Several weeks ago, I learned that a lawsuit had been filed against Tyrone Gordon, a gifted and respected pastor, against the church where he served, St. Luke Community United Methodist Church in Dallas, and against the North Texas Conference of the United Methodist Church, our connectional body, similar to a diocese or parish.
A few days before news of the lawsuit broke, we United Methodist clergy were informed that Gordon had relinquished his credentials and would be leaving his prestigious pulpit as of Feb. 15.
When a United Methodist clergy chooses to relinquish credentials, something usually has gone very wrong. Although it is a piece of cake (and a bit of money) to get clergy “credentials” from online sources, such is not the case with the United Methodist Church.
We probably have the longest, most convoluted, most challenging path to ordination of any denominational body. On average, it takes eight to 10 years to complete the process. Upon ordination, we enter into a covenant relationship with all other clergy in the connection.
When I first heard rumors of difficulties at St. Luke, my sympathies were with Gordon. Serving as pastor is a lonely job, and often, very often, what we do is seriously misunderstood by many.
Attacks almost always come from well-meaning people who also love God and the church, but who find themselves unhappy with the pastor. Had Gordon, even with the seriousness of the charges filed against him, chosen to remain within this covenant connection, he would have been given counsel, a right to a fair trial before a church court, confidentiality and a lot of support.
We clergy do help our own. No one wants to see a brother or sister go down.
But Gordon walked away from that trust relationship. He walked away from an inquiry that might have been painful to him, but that also includes a way to bring restoration and reconciliation. He walked away from any sense of accountability to a larger connection.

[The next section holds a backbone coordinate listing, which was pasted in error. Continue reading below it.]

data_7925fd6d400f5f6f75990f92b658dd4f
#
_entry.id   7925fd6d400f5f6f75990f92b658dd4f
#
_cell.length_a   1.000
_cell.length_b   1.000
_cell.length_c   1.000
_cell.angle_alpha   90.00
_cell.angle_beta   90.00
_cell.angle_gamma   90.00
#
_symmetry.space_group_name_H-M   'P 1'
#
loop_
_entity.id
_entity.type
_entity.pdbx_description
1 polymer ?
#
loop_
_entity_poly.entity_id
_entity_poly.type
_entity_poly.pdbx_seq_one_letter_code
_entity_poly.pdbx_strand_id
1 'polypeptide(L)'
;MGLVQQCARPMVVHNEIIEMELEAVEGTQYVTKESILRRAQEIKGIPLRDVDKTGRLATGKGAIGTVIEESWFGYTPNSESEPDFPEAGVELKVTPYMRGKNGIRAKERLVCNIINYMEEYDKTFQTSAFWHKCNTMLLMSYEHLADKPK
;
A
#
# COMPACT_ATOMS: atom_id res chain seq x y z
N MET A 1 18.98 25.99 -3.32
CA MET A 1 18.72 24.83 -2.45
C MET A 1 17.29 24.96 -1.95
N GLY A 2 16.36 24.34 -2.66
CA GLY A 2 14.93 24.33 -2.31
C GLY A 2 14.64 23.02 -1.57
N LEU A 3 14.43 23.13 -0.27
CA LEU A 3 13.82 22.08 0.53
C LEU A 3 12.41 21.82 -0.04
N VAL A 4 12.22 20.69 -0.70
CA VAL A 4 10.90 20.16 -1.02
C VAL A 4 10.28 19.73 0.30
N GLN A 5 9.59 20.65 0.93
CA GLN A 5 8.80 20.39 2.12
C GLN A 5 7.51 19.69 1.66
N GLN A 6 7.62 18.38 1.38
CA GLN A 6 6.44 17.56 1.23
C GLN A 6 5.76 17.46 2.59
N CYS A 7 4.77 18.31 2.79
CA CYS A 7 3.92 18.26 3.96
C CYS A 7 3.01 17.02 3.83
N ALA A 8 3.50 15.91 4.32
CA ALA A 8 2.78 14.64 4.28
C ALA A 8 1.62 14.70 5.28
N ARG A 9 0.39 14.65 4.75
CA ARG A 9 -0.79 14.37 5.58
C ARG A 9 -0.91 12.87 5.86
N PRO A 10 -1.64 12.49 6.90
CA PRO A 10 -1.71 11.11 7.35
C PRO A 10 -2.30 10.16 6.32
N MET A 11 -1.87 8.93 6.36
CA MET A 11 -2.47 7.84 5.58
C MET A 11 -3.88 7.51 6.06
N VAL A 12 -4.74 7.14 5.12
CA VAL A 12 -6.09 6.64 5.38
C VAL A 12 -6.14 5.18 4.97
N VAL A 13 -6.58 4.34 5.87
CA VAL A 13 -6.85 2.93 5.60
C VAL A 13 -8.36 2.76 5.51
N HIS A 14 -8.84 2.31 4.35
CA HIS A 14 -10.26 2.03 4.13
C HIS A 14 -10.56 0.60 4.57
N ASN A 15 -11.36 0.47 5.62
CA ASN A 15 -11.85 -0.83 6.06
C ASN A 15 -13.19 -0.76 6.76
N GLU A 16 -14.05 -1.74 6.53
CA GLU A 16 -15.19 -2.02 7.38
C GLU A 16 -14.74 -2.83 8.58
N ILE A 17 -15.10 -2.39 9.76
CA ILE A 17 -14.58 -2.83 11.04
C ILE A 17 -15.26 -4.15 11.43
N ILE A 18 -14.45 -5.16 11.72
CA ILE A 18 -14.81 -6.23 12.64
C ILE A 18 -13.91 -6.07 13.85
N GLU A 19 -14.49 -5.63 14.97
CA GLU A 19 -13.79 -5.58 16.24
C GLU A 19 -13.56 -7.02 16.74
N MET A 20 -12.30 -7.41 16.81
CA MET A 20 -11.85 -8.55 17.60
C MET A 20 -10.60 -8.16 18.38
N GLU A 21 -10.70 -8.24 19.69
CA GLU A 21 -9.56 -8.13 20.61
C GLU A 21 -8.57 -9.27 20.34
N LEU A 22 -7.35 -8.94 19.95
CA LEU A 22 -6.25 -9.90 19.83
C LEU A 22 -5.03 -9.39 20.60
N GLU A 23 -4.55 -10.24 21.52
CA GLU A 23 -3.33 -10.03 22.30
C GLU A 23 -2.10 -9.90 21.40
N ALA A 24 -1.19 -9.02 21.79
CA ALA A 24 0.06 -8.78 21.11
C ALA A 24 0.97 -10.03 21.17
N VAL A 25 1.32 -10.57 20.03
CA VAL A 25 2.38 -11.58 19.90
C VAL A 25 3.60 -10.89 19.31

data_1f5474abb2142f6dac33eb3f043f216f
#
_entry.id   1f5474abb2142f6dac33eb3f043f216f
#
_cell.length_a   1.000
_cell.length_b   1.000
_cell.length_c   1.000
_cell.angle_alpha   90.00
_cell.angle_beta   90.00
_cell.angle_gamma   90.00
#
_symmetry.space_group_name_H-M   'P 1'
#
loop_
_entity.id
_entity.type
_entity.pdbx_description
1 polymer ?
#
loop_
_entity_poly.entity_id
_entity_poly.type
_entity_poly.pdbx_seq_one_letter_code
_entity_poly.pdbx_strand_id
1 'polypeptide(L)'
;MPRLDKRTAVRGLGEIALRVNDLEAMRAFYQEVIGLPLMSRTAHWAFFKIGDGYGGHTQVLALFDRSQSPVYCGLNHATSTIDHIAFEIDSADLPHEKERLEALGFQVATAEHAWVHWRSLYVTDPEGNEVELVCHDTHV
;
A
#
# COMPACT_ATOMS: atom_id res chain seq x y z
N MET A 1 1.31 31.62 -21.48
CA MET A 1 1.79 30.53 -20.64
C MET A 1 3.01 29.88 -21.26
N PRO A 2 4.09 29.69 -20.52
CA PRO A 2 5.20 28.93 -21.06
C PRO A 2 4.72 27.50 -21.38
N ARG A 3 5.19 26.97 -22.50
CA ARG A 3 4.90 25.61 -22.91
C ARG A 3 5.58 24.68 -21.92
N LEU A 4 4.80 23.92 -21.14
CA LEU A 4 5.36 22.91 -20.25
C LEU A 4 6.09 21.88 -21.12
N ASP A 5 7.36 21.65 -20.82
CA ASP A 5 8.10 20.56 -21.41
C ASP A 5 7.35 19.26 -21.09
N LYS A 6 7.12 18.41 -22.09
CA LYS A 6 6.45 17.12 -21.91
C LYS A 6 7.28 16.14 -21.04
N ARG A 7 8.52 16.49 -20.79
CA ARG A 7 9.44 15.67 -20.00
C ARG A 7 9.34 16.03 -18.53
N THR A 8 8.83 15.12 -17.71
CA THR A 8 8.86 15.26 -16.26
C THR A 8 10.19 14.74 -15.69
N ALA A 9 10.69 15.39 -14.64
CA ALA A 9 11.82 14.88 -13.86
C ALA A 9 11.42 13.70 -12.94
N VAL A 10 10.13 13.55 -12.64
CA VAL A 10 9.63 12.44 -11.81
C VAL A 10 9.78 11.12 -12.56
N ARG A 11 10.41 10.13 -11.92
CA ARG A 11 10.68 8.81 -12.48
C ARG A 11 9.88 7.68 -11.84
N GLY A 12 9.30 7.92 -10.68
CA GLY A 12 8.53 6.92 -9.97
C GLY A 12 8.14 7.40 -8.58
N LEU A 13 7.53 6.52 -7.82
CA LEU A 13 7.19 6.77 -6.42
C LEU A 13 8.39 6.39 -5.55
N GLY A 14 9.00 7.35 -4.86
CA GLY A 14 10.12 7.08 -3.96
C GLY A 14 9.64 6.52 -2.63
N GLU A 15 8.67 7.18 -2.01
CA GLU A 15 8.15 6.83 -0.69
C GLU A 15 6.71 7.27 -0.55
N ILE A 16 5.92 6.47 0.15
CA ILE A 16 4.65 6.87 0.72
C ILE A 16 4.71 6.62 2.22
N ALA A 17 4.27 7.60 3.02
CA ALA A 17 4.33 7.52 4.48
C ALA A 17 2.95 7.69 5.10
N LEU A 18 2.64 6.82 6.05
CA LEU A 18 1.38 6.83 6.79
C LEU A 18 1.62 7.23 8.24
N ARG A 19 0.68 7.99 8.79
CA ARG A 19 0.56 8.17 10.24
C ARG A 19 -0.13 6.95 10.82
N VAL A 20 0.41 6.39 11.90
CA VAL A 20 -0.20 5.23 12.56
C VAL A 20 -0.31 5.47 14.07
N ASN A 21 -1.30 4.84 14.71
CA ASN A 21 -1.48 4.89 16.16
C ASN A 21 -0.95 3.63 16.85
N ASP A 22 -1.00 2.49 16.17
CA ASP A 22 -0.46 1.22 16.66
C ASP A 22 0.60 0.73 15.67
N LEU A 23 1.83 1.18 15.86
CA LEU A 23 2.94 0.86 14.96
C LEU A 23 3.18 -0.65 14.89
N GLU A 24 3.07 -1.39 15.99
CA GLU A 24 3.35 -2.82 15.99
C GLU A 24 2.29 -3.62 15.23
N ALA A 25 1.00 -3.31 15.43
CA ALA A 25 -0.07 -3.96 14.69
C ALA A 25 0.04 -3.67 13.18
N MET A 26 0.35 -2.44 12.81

Then, a few days ago, I received confirmed information that Gordon is starting a new church, starting this Sunday, March 4.
Two important points:
n First, anyone can begin a church. Unlike, for example, the medical profession, there are no national standards or credentials for clergy to hang out a shingle.
n Second, Gordon has a lawsuit filed against him but no judgment. There are only allegations of significantly improper behavior and abuse of trust, but no court-tested proof. He is, in the sight of the law, innocent until proven guilty.
That aside, I find the timing problematic. Gordon is a gifted preacher and musician. He will find a following, and they will honor and revere him. Any suggestion of character flaws that would preclude him from serving in such a trust position will quickly be swept aside in favor of his talent and charisma.
We’re a nation of shallow thinkers and ostrich-like followers where our religious leaders are concerned. Anyone who asks people to use good critical thinking skills, to dig into doubts, and to engage in reflective faith practices is generally swept aside by the far more powerful leader who says, “Just trust me. I’ll make you feel good.”
I’ve had people tell me, “The job of the pastor is to make me feel good.” No, it’s not. My job is to encourage you to enter fully into the revealing light of God — and that doesn’t always feel very good. That penetrating light reveals our own darkness with painful revelation.
People, including pastors, make mistakes — all the time. But anyone in a leadership position of trust must pay special attention to patterns and habits that reveal inner character.
I don’t know if Tyrone Gordon violated the trust given to him. I do think those issues should be addressed before beginning another church, especially as he will now be in an environment without any accountability.
May God have mercy upon us all.
THE REV. CHRISTY THOMAS is the pastor of First United Methodist Church of Krum. Reach her by calling 940-482-3482 or by e-mail at email@example.com . More writings can be found on her blog, http://thoughtfulpastor.wordpress.com .